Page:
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Why Is My Baby Bearded Dragon Sleeping So Much? Answered!

Are you a new baby bearded dragon owner?

Does your baby beardy seem lazy and sleep all the time? 

It’s alarming when your pet behaves in a way you’re not used to.

As a caring owner, you want to know:

Why is my baby bearded dragon sleeping so much?

A baby bearded dragon sleeps more often than an adult does. This is natural for babies, but it could be because they’re more sensitive to environmental changes or imbalances.

Read on for more details on why your bearded dragon may be sleeping so much.

baby bearded dragon sleeping too much

Reasons Your Baby Bearded Dragon May Be Sleeping A Lot

There are many reasons a baby beardy may be sleeping a lot.

Most of these reasons are nothing to worry about and are fixed with time or a simple adjustment.

Relocation Stress

Stress can cause a bearded dragon to sleep a lot.

This is more prevalent in baby bearded dragons.

In most cases of stress, all you need to do is calm it down, and then it’ll be just fine.

But the stress which comes from relocation, such as when you first get the baby beardy, can last a while longer.

Being in a new environment is stressful for the reptile.

In some cases, this stress can last for up to two weeks.

As long as your baby lizard is still eating, pooping, and urinating, this can resolve itself in time.

If you’re worried about the level of stress your beardy may experience, there are a few tricks to help them feel better:

  • Remove anything which causes loud noises
  • Keep the light level stable (no moving shadows)
  • Remove any other animals in the enclosure
  • Handle the bearded dragon gently and briefly
  • Rub the top of its head and belly
  • Give it a bath

For more details on how to lower stress, check out our methods for calming a bearded dragon

Growth Spurt

When human children go through a growth spurt, it affects their sleep and eating cycle.

The same is true for baby bearded dragons.

Baby beardies grow rapidly, so their growth spurts may come more frequently.

When they are preparing to grow like this, it’s normal for them to rest more often.

If your baby bearded dragon has been a great eater and mover up until this point, a growth spurt could be what’s making them tired.

There’s nothing you need to do if this is the case; give them time.

Make sure they’re still eating and defecating regularly.

Baby bearded dragons should drop between 3-4 times per day or at least once per day.

Low Temperature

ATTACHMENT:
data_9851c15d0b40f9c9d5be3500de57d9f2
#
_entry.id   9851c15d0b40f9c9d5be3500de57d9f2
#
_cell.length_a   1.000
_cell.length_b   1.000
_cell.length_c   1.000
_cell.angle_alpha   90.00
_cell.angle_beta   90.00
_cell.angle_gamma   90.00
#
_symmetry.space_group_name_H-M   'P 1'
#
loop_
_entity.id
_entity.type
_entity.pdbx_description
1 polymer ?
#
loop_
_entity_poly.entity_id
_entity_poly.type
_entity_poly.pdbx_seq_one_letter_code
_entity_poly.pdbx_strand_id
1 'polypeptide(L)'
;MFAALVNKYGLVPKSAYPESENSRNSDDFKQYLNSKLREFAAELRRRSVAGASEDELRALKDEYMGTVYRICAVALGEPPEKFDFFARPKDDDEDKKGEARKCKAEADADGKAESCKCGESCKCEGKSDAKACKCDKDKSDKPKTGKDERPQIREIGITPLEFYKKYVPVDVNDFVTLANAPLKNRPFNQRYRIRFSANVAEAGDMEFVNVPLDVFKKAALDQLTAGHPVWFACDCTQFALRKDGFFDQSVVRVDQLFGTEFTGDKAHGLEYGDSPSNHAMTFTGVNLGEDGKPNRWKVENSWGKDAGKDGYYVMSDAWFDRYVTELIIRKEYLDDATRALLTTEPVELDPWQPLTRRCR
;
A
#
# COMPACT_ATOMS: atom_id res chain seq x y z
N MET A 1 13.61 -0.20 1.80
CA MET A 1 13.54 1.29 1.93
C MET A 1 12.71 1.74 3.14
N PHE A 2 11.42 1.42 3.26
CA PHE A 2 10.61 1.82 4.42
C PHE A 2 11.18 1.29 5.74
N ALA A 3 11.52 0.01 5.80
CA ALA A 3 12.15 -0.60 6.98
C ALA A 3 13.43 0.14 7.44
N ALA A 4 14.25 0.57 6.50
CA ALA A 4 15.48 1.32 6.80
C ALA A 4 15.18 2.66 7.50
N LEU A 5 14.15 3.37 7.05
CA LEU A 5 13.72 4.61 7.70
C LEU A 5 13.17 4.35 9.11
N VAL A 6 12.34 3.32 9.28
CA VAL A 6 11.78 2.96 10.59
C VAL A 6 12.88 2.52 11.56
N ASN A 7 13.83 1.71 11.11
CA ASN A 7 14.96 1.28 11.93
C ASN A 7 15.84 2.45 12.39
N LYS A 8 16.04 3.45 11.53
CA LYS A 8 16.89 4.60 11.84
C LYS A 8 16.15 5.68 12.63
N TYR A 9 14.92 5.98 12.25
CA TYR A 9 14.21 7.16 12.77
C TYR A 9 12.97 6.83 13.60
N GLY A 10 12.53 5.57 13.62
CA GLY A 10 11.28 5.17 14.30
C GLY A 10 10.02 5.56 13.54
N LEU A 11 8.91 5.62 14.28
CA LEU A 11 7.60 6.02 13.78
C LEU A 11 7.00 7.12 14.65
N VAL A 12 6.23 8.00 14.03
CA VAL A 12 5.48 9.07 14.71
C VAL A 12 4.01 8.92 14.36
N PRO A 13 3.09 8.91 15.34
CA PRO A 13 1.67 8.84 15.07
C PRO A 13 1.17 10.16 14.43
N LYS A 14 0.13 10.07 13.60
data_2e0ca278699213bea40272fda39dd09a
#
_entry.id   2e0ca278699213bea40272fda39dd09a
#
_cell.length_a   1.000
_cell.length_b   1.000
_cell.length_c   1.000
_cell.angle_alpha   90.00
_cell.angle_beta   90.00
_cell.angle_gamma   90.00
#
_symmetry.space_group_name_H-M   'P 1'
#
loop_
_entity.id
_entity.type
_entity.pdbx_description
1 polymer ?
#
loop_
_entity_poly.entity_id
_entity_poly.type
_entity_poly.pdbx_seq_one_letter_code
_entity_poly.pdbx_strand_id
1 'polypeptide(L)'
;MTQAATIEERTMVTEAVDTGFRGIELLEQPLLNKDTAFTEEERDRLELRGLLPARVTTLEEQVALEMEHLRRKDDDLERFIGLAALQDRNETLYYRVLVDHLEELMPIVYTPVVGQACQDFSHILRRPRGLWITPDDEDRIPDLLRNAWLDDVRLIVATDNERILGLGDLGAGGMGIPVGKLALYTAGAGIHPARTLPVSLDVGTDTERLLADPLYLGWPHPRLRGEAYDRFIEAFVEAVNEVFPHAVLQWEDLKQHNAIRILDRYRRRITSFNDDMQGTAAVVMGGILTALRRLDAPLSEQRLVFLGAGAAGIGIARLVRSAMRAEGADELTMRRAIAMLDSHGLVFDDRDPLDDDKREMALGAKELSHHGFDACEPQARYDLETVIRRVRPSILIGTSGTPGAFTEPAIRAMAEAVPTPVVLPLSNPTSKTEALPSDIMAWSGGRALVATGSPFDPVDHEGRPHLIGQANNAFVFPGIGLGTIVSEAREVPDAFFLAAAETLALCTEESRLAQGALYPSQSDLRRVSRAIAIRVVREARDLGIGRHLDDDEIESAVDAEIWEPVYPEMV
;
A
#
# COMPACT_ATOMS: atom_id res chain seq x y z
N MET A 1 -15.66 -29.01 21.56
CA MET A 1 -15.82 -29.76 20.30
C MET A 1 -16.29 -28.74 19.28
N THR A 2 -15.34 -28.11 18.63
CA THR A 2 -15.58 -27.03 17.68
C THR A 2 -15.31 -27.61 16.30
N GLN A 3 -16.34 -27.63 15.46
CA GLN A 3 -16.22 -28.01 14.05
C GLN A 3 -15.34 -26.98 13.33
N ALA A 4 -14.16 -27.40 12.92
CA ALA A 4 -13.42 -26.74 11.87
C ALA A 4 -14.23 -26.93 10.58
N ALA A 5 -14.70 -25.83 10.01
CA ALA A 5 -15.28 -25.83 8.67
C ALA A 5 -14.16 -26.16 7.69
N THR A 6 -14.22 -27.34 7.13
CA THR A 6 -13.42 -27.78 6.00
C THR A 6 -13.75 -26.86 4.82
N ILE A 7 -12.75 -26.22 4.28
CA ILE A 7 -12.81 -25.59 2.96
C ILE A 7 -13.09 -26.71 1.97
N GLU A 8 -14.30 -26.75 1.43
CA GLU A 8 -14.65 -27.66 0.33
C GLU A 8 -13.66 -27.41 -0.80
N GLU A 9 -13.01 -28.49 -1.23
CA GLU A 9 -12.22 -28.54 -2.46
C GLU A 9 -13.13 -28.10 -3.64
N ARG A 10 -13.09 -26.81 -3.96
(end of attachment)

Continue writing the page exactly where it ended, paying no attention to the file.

Bearded dragons are cold-blooded creatures.

As the air temperature goes higher, the more active they become.

On the flip side, when the air temperature drops, the reptiles slow down.

If the temperature is low enough for long enough, the bearded dragon will be forced into brumation.

Brumation is similar to hibernation.

During brumation, the beardy slows down and sleeps a lot to save energy.

It should still move around occasionally to drink, but it may go for days without eating.

To avoid this problem, make sure your temperature is in the right setting.

Note: Temperatures for baby bearded dragons need to be different from those for adult beardies.

There needs to be a specific temperature range for the basking area, cool/hide spot, overall temp for the enclosure, and these need to change at night.

The basking temperature should be from 100° – 110° degrees Fahrenheit (38° – 43­° C) for babies and 105° degrees Fahrenheit (41° C) for adults.

For the rest, it should be the same for adults and babies.

The overall temperature of the enclosure should be around 90° degrees Fahrenheit (32° C).

The cool spot or hiding spot is between 70° – 85° degrees Fahrenheit (21° – 29° C).

At night, you should switch off your lamp, but check to make sure it ends up in the 65° – 70° degrees Fahrenheit (18° – 21° C) range for temperature.

All of this is typically achieved by having a warming light on one side of the enclosure only.

This naturally gets the gradient temperature you need.

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Low UVB

The bearded dragons’ natural habitat is often the dry, hot deserts and woodlands of Australia.

These sunny environments have affected the beardy’s evolution to the point where they need higher amounts of direct UVB rays to survive.

In captivity, you can’t get this by simply putting your tank near a window.

The glass blocks the needed rays and also makes the temperature fluctuate too much.